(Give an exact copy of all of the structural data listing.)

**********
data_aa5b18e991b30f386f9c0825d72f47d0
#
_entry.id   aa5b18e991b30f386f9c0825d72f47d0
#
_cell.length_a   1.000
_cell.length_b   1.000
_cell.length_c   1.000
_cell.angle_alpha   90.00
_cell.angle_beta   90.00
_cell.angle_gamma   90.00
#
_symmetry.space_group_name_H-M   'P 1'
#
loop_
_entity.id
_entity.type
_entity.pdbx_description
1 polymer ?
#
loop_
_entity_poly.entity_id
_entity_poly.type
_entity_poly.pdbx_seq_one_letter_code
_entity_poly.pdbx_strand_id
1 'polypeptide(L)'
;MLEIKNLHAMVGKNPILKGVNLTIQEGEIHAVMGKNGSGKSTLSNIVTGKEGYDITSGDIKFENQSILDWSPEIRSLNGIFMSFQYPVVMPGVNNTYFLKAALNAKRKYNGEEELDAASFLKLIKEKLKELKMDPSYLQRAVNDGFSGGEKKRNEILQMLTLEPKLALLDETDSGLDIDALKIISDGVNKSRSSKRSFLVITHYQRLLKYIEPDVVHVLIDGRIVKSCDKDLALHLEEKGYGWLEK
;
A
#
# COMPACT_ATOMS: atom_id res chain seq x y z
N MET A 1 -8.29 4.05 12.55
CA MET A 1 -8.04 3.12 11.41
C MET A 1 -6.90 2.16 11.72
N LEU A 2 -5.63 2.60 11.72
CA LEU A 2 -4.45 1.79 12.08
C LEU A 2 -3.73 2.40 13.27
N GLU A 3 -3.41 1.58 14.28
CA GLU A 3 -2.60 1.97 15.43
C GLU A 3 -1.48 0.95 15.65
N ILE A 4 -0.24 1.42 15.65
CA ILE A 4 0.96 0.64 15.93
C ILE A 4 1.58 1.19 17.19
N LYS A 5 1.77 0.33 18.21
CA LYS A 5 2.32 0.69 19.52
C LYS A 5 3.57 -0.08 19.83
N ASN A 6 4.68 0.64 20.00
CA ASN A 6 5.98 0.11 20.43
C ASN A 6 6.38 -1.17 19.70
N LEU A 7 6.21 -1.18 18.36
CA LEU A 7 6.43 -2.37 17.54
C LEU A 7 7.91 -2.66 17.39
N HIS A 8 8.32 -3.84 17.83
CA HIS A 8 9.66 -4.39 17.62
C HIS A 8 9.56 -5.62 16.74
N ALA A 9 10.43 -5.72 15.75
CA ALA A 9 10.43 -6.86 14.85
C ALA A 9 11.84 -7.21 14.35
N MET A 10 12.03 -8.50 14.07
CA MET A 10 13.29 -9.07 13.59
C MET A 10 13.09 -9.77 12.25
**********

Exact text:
data_aa5b18e991b30f386f9c0825d72f47d0
#
_entry.id   aa5b18e991b30f386f9c0825d72f47d0
#
_cell.length_a   1.000
_cell.length_b   1.000
_cell.length_c   1.000
_cell.angle_alpha   90.00
_cell.angle_beta   90.00
_cell.angle_gamma   90.00
#
_symmetry.space_group_name_H-M   'P 1'
#
loop_
_entity.id
_entity.type
_entity.pdbx_description
1 polymer ?
#
loop_
_entity_poly.entity_id
_entity_poly.type
_entity_poly.pdbx_seq_one_letter_code
_entity_poly.pdbx_strand_id
1 'polypeptide(L)'
;MLEIKNLHAMVGKNPILKGVNLTIQEGEIHAVMGKNGSGKSTLSNIVTGKEGYDITSGDIKFENQSILDWSPEIRSLNGIFMSFQYPVVMPGVNNTYFLKAALNAKRKYNGEEELDAASFLKLIKEKLKELKMDPSYLQRAVNDGFSGGEKKRNEILQMLTLEPKLALLDETDSGLDIDALKIISDGVNKSRSSKRSFLVITHYQRLLKYIEPDVVHVLIDGRIVKSCDKDLALHLEEKGYGWLEK
;
A
#
# COMPACT_ATOMS: atom_id res chain seq x y z
N MET A 1 -8.29 4.05 12.55
CA MET A 1 -8.04 3.12 11.41
C MET A 1 -6.90 2.16 11.72
N LEU A 2 -5.63 2.60 11.72
CA LEU A 2 -4.45 1.79 12.08
C LEU A 2 -3.73 2.40 13.27
N GLU A 3 -3.41 1.58 14.28
CA GLU A 3 -2.60 1.97 15.43
C GLU A 3 -1.48 0.95 15.65
N ILE A 4 -0.24 1.42 15.65
CA ILE A 4 0.96 0.64 15.93
C ILE A 4 1.58 1.19 17.19
N LYS A 5 1.77 0.33 18.21
CA LYS A 5 2.32 0.69 19.52
C LYS A 5 3.57 -0.08 19.83
N ASN A 6 4.68 0.64 20.00
CA ASN A 6 5.98 0.11 20.43
C ASN A 6 6.38 -1.17 19.70
N LEU A 7 6.21 -1.18 18.36
CA LEU A 7 6.43 -2.37 17.54
C LEU A 7 7.91 -2.66 17.39
N HIS A 8 8.32 -3.84 17.83
CA HIS A 8 9.66 -4.39 17.62
C HIS A 8 9.56 -5.62 16.74
N ALA A 9 10.43 -5.72 15.75
CA ALA A 9 10.43 -6.86 14.85
C ALA A 9 11.84 -7.21 14.35
N MET A 10 12.03 -8.50 14.07
CA MET A 10 13.29 -9.07 13.59
C MET A 10 13.09 -9.77 12.25